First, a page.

During the First World War Harty joined the Royal Naval Volunteer Reserve and was posted for duties in the North Sea. He rose to the rank of lieutenant before the war ended in 1918. He then resumed his association with the Hallé, replacing the indisposed Sir Thomas Beecham for performances of Handel’s Messiah in December 1918, and Bach’s B minor Mass and Schubert’s Great C Major Symphony in March 1919. Thanks in no small part to the advocacy of both Sir Thomas Beecham and Albert Coates, Harty was appointed permanent conductor of the Hallé in 1920, a post which he held until 1933, and returned it to the high standards and critical acclaim that it had enjoyed under its founder, Charles Hallé and his successor, Hans Richter. Harty was knighted in 1925. He introduced many new works and composers to Hallé audiences, and he regularly performed works by contemporary composers including Arnold Bax, Ernest Moeran, Jean Sibelius, Richard Strauss, and William Walton. Also he conducted the first public performance of Constant Lambert’s The Rio Grande (1929), the Halle’s first performances of Mahler’s Fourth Symphony (1927) and Das Lied von der Erde (1930), and the English premieres of Mahler’s Ninth Symphony (1930) and Shostakovich’s First Symphony (1932). As a composer, Harty’s best-known works from this period are his lavish reorchestrations of Handel’s Water Music and Music for the Royal Fireworks. He also made a considerable impression during his tours of the USA in the 1930s, developing a close rapport with the Chicago Symphony Orchestra.

The committee of the Hallé decided not to renew Harty’s contract, and in 1932 Harty accepted his last permanent post as artistic adviser and conductor in chief of the London Symphony Orchestra, but it lasted only two years, from 1932 to 1934. He premiered Walton’s Symphony No. 1 with the LSO in 1934. Shortly after his dismissal by the LSO, in the spring of 1934, Harty sailed for Australia for what was to prove a hugely successful concert tour with the Australian Broadcasting Company Symphony Orchestra, the quality of which Harty did much to advance. Two piano compositions from this trip are Spring Fancy, composed April 23, 1934, and Portrait, dated July 9, 1934. He was awarded the gold medal of the Royal Philharmonic Society of London in 1934. In 1936, Harty’s health began to deteriorate, and he was diagnosed with the symptoms of a malignant brain tumor. It was operable, and during his 1937 and 1938 convalescence in Ireland and Jamaica, he used the time to resume composition, setting five Irish songs and writing his last original composition, the tone poem The Children of Lir. After surgery, he resumed his career until 1940. He returned to conducting in December 1938, in a studio concert with the BBC Symphony Orchestra, and appeared at a London concert for the first time since the operation in March 1939, conducting the BBC Symphony Orchestra in the premiere of The Children of Lir.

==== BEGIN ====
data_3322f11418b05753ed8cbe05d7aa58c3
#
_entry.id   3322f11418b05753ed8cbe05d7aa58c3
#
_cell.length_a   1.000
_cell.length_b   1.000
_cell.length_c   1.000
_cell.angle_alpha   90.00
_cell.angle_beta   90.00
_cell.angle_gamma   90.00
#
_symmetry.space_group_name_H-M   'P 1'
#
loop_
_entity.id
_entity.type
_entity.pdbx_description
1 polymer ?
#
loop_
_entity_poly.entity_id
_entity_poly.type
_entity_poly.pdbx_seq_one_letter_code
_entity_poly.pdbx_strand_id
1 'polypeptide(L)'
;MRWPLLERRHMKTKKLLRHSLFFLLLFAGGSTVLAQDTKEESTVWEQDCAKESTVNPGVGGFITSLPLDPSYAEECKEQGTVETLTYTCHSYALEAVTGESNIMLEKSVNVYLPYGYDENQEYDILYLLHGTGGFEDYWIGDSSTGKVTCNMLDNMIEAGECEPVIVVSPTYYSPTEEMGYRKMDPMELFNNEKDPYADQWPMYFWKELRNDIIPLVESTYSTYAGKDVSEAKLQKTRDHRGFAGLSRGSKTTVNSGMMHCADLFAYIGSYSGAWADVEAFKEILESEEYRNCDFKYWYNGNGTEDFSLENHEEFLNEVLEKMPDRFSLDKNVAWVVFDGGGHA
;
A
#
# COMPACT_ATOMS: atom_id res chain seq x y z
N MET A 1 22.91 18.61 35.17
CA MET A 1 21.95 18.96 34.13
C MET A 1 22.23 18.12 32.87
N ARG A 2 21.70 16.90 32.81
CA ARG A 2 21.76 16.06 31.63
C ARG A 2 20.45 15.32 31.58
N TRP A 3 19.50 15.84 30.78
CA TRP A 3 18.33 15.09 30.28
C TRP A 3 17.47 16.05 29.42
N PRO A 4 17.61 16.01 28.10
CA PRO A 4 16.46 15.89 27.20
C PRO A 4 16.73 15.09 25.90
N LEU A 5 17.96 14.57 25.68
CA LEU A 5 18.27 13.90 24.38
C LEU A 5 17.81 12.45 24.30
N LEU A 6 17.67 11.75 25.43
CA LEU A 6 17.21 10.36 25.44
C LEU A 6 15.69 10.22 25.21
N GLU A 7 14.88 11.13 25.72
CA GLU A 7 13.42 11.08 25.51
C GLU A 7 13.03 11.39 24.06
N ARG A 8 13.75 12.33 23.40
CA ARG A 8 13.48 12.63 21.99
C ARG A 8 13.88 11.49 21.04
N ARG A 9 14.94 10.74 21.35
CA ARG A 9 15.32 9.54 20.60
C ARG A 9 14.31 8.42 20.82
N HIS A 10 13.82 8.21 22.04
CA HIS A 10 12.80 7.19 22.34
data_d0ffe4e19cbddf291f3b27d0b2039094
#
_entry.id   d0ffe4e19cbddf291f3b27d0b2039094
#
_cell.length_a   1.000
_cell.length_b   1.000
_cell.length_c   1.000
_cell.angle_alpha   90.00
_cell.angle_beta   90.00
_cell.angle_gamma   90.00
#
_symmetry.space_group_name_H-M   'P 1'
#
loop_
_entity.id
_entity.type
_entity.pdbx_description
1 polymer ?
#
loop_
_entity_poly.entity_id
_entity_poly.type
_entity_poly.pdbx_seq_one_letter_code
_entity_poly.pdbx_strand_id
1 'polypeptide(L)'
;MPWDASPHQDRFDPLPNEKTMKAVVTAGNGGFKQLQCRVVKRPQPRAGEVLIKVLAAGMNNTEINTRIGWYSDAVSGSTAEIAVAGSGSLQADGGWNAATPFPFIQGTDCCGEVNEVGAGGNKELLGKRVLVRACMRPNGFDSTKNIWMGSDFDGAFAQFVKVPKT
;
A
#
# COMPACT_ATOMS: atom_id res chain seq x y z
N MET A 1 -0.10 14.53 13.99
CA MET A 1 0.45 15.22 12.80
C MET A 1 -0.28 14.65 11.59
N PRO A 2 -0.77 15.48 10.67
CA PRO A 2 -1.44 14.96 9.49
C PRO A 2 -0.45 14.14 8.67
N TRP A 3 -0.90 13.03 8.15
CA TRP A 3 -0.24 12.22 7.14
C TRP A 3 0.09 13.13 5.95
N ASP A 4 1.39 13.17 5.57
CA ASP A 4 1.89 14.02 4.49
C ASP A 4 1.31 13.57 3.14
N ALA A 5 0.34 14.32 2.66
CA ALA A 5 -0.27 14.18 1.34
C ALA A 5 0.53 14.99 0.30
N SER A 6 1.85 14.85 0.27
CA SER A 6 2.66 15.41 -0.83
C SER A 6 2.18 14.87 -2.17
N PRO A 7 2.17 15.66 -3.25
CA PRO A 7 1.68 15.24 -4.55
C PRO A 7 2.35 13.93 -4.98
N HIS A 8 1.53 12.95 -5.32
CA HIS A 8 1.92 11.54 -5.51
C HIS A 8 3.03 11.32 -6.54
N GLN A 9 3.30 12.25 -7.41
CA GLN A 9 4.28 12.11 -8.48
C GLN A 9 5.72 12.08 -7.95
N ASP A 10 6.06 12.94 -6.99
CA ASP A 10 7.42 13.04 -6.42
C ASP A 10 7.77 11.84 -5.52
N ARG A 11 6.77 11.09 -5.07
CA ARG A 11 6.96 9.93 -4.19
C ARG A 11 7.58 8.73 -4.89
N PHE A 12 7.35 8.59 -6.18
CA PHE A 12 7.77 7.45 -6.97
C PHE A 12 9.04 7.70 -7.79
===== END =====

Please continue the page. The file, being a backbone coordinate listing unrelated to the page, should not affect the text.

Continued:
Harty conducted extensively during the 1939–40 season, but his health declined once more with a recurrence of the cancer, and his last public appearance was in December 1940. In 1926 he had commissioned a symphony from Moeran, whose Symphony in G minor (1937) was the result, but Harty was too ill to conduct the premiere. The return of the tumor caused his death at the age of 61 in Hove on February 19, 1941. He was cremated, and his ashes were interred in the grounds of Hillsborough parish church, near the front door. There is a separate memorial in the church. Harty’s many awards included a Fellowship from the Royal College of Music in 1924, with Honorary Doctorates from Trinity College, Dublin in 1925, from Manchester University the following year, from Queen’s University, Belfast in 1933 and De Paul University, Chicago in 1936. During his conducting career, Harty made some recordings with his orchestras. His own works are similar in style to those of the late- and post-Romantics, infused with the rhythms and sounds of Irish folk tunes.

The following works by Hamilton Harty are contained in my collection:

In Ireland, rhapsodic fantasy (1918/1935).
An Irish Symphony (1904).
A John Field Suite (1939).
The Londonderry Air for strings and violin (1924).
Suite from Handel’s “Water Music” (1920).
With the Wild Geese, tone poem (1910).

—material selected, adapted, and edited from several different sources